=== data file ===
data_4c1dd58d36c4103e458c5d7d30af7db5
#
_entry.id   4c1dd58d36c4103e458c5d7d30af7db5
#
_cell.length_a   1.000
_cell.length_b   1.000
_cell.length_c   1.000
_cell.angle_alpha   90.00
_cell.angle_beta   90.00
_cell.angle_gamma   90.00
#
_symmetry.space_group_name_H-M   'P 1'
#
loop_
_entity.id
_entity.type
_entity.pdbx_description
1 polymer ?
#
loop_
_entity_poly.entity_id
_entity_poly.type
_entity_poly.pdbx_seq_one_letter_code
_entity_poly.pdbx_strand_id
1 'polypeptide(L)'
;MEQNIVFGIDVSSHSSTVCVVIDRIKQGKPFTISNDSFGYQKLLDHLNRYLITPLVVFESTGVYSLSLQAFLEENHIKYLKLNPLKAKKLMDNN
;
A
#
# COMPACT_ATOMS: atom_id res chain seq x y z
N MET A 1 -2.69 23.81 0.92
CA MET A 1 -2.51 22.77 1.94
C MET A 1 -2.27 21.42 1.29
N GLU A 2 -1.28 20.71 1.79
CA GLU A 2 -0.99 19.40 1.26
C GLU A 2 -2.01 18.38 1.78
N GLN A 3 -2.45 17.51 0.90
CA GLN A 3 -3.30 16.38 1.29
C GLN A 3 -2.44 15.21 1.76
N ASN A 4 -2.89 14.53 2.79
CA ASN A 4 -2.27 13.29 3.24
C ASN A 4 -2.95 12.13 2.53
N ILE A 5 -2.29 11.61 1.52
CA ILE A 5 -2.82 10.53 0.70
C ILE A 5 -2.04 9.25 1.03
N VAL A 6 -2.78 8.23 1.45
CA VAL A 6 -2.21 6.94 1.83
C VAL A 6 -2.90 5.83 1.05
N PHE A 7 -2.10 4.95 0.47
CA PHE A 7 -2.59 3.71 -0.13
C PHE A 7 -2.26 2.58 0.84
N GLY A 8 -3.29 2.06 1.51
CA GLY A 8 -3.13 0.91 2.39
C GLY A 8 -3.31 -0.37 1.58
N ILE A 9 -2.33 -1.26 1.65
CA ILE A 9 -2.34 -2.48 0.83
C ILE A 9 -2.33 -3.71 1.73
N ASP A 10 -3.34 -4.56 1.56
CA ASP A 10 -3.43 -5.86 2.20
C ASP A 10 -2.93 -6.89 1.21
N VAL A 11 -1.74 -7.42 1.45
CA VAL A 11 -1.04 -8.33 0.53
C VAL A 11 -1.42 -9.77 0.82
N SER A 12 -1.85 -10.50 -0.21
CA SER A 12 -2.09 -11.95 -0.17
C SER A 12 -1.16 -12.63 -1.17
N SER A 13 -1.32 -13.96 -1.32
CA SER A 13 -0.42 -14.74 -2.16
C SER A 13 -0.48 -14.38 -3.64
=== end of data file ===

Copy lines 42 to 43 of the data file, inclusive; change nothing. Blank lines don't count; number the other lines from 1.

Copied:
C ASN A 4 -2.95 12.13 2.53
N ILE A 5 -2.29 11.61 1.52